We strongly encourage everyone to report any violations of this code of conduct in writing to the Code of Conduct Committee. We expect people in positions of power to be especially conscientious in reporting any violations they see, with the consent of the person involved, as they are less vulnerable to retaliation or pressure than people with less power.
Community members can report violations by email to email@example.com and/ or Edward M. Zimmerman firstname.lastname@example.org.
The code of conduct committee consists of:
- Francesca Warner, Partner of Ada Ventures and co-founder & CEO of Diversity VC
- Matt Penneycard, Partner of Ada Ventures
- Ed Zimmerman, member of the Steering Group for Ada Ventures and Limited Partner in Ada Ventures.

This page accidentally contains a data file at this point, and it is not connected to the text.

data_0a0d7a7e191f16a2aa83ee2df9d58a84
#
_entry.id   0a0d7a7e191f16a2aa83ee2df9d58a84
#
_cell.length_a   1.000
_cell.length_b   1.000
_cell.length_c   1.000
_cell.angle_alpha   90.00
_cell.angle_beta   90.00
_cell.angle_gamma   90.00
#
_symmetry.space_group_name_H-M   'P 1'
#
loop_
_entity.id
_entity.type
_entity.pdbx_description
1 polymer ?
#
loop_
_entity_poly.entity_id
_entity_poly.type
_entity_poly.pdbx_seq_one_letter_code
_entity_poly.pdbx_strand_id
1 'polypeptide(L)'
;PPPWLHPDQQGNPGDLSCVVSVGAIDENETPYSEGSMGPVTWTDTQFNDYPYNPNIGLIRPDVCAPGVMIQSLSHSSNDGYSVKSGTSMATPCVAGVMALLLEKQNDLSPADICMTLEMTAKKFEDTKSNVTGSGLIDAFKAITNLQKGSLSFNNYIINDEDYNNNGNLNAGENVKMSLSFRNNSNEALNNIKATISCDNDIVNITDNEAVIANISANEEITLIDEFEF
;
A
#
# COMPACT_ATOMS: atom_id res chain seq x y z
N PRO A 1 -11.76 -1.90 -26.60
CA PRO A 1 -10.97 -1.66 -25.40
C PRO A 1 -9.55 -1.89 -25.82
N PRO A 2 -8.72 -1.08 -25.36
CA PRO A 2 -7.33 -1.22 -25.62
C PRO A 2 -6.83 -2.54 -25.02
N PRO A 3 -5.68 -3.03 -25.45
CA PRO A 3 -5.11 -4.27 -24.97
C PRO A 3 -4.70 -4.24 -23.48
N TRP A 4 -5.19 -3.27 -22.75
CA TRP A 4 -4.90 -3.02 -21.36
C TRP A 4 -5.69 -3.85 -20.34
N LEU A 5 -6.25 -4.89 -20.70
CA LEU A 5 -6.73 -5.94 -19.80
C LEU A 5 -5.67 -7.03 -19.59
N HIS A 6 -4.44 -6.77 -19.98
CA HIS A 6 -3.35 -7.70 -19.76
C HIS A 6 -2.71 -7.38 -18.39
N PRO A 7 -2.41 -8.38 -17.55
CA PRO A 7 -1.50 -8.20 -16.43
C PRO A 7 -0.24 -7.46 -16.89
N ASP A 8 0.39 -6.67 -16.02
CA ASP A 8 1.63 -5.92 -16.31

If the person who violated the code of conduct is on the committee, they will recuse themselves from handling that report.
We aim to acknowledge reports within 2 business days, and to complete handling a report within 10 business days. Actions we may take in response to a report include:
- Verbal warning
- Temporary ban from certain spaces or forums
- Permanent ban from certain spaces or forums
- Removal of responsibilities (e.g. replacement of the investor director or board observer from the board)
- Termination of employment
- Report to legal authorities
If possible and appropriate, we will make a statement about the report and any actions we took available to everyone who is aware of the original incident. We strive to protect reporters or targets from retaliation whenever possible.
This code of conduct is licensed CC Zero. We would like to give credit to the authors: Blackbird Ventures, Startmate, Airtree, Squarepeg, Rampersand, Blue Sky Venture Capital and Frame Shift Consulting LLC.